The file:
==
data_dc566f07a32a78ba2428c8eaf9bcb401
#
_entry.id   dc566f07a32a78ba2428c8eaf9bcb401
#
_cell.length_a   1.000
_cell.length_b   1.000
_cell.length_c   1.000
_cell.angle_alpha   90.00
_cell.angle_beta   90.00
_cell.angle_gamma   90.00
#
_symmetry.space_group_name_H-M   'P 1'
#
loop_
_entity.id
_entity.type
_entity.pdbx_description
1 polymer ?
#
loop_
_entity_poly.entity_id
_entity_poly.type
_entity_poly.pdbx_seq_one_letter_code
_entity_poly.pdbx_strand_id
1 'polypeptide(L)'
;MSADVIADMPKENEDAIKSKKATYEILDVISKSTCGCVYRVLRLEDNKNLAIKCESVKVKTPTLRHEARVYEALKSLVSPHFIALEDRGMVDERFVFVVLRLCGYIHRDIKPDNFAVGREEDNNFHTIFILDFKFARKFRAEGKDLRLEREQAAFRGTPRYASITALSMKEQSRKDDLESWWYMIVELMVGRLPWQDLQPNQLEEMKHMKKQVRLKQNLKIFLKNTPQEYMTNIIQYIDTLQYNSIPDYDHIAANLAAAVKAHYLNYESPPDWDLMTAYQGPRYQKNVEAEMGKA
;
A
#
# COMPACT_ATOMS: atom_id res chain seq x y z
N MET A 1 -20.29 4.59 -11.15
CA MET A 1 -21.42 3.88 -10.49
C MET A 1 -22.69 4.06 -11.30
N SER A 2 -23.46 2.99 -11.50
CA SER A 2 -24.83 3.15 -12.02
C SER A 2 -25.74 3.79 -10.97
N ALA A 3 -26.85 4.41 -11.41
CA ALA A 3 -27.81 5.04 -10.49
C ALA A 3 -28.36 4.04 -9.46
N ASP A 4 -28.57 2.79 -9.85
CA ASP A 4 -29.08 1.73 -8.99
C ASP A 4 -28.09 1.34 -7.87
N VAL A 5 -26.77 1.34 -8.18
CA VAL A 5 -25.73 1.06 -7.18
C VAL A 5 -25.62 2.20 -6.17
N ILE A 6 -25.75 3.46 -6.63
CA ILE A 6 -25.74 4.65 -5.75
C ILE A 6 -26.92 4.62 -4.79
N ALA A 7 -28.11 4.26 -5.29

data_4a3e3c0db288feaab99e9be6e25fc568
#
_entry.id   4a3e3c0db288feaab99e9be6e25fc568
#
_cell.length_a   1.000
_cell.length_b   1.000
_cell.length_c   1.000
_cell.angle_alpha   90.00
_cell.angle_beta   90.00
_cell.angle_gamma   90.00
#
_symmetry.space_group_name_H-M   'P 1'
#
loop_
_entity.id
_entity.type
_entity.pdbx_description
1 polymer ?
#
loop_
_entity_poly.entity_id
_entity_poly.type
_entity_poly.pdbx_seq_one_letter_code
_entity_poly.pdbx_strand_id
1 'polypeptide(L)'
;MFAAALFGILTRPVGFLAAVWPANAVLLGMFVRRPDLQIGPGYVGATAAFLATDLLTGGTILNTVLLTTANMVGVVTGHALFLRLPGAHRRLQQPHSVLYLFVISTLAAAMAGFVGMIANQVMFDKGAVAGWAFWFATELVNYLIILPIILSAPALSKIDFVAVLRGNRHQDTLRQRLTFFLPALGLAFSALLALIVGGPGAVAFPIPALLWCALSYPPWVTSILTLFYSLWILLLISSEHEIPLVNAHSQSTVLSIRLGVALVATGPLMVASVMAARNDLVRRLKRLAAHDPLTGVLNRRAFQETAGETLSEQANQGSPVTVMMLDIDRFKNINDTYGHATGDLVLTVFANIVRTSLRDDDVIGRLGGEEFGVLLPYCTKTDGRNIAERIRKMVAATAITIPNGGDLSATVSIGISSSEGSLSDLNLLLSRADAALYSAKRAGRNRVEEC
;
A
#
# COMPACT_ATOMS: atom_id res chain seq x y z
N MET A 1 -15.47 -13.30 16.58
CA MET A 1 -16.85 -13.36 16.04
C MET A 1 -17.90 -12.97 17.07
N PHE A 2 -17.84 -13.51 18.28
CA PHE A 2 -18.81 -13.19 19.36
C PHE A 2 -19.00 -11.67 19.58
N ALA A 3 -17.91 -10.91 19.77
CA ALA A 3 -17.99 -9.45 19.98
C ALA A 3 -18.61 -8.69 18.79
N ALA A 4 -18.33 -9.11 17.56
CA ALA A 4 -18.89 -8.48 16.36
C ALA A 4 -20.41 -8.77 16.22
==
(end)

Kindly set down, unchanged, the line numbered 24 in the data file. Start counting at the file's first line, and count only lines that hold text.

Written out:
_entity_poly.pdbx_strand_id